9k=I must admit that I’m fairly obsessed with the ideas of the late psychologist Julian Jaynes. If you’ve been following these posts, I’m sure you’ve noticed. Just about everything that Pat and I write has been influenced by his mind-blowing classic, The Origin of Consciousness in the Breakdown of the Bicameral Mind. Our latest visionary novel Mayan Interface is steeped in his thinking.

I recently finished reading The Julian Jaynes Collection, a splendid new anthology of Jaynesiana edited by Marcel Kuijsten. I found the last half of the book to be a special treat. Consisting of interviews and discussions, it brings me closer to the man himself than I ever hoped to get.

Here’s an exchange that I particularly like. In an interview with Sam Keen, Jaynes says this about the ongoing evolution of human consciousness:

We are still in transition, entering into the gateways of a different kind of mentality.

At the end of the interview, Keen comes back to this point:

It would seem that we are becoming freer. Is history pushing us toward enlightenment, toward waking up from the illusion that we must be blindly obedient to external authorities?

I love Jaynes’s reply:

What interests me is the metaphors you use: freedom, awakening, the passage from darkness to light. You are creating or changing consciousness by metaphors. In my value system, the effect of those metaphors is to strengthen the individual, to change consciousness for the better. But I am mostly aware of what the metaphors are doing. When you ask me what we are becoming, it is like asking me to choose one of a thousand roads. It’s like asking how history is going to end up. To ask for an end or a purpose is to ask for a single path. And consciousness is always open to many possibilities. It is always an adventure.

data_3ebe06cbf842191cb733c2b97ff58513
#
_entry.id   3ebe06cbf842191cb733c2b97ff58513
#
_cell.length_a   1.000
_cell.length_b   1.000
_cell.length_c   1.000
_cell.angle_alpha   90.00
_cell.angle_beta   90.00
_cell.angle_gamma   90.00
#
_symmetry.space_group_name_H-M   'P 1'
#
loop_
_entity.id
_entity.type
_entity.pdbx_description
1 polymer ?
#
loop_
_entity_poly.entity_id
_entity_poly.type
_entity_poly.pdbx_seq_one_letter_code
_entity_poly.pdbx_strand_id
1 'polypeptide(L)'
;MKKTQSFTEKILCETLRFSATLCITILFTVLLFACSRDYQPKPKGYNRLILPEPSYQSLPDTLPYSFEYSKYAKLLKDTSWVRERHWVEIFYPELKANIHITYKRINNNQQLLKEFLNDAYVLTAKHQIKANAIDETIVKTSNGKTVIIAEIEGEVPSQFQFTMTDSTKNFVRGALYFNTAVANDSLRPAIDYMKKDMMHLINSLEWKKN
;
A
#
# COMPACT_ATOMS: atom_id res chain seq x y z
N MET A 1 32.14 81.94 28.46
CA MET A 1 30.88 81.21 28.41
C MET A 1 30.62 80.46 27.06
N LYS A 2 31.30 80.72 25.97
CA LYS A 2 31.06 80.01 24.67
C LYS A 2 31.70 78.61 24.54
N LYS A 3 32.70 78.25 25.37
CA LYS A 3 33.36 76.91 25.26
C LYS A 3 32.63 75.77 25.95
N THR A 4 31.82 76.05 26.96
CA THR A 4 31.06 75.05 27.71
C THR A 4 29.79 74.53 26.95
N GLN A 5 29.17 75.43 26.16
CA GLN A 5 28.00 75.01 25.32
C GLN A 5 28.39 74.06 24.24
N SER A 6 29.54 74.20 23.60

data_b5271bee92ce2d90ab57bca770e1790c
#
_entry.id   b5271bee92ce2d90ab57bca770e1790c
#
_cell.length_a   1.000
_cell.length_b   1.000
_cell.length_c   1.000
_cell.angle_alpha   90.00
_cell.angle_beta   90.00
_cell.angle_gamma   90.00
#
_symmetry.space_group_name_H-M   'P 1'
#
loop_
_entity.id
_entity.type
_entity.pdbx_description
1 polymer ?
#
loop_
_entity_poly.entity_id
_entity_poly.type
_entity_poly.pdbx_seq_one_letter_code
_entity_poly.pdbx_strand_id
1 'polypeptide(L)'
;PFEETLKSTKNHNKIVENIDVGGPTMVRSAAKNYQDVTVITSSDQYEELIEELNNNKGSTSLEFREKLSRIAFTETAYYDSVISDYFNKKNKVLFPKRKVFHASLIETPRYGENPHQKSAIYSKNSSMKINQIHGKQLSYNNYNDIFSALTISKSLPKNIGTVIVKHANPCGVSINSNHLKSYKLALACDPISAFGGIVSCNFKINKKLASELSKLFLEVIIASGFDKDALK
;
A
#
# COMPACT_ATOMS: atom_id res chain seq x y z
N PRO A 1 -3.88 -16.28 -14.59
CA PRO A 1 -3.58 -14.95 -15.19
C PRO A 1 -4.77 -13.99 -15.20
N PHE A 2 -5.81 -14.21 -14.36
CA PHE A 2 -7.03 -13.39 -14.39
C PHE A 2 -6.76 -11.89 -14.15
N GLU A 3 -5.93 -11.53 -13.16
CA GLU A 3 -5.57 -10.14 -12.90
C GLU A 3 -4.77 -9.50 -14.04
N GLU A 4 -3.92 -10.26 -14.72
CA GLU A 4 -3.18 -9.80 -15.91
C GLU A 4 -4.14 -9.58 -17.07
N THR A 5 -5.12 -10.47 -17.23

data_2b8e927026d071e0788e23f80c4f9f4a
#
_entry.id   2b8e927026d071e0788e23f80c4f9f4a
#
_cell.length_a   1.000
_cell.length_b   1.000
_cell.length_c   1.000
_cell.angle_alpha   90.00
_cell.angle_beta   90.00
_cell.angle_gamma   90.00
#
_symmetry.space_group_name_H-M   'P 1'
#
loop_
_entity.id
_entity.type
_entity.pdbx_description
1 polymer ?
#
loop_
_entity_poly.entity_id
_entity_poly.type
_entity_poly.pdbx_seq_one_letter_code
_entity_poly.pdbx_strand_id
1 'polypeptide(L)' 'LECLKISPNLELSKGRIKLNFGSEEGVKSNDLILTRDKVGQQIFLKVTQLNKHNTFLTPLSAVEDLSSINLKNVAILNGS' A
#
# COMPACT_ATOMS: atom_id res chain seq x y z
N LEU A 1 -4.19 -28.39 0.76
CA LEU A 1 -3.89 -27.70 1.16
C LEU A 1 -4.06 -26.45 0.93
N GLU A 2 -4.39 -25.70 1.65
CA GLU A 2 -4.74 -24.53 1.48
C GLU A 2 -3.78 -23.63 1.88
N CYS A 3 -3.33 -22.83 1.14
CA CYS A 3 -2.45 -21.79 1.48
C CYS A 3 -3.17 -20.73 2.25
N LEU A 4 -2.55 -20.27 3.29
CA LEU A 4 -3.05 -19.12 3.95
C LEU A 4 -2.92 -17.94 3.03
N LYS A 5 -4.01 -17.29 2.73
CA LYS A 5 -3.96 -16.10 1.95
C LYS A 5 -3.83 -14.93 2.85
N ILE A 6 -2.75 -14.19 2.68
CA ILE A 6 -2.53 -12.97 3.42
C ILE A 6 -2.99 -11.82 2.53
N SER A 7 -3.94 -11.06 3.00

Pat and I put it this way in an interview with each other:

Our protagonists learn to abdicate certainty and safety. Life is risk. Transformation means never knowing what will happen next—or even what or who you will become. Nothing that’s evolving ever knows exactly where it’s going.

One comment on “Jaynesiana

  1. […] can’t say I much like this possibility. I prefer Julian Jaynes’s idea that the first words were warnings: not nouns or even verbs, but modifiers like “far,” […]

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